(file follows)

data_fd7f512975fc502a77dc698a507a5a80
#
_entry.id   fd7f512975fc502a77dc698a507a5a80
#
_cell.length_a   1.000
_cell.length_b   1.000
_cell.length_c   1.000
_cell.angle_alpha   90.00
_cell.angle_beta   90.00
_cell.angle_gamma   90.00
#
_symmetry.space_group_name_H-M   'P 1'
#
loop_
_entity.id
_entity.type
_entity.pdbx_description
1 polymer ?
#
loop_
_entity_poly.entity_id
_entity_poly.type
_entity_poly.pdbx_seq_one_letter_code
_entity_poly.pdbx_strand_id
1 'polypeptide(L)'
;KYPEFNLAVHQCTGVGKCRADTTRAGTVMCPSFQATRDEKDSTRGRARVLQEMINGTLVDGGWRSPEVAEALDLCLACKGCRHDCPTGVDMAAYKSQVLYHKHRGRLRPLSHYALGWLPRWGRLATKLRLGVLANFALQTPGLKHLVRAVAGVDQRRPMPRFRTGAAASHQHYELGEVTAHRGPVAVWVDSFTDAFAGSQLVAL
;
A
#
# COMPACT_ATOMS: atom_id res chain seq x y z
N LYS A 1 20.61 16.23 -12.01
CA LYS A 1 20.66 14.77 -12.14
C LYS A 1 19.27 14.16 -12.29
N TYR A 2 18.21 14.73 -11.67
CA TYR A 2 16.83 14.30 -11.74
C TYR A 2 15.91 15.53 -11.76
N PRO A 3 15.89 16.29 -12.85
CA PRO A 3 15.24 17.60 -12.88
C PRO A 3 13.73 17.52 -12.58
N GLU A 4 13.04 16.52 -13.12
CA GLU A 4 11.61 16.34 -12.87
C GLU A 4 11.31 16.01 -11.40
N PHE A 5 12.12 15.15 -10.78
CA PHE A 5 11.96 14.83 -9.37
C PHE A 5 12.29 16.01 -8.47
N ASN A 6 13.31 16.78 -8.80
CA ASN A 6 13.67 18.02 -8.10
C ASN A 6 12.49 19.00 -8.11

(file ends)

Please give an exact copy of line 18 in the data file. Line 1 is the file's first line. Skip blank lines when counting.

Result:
1 polymer ?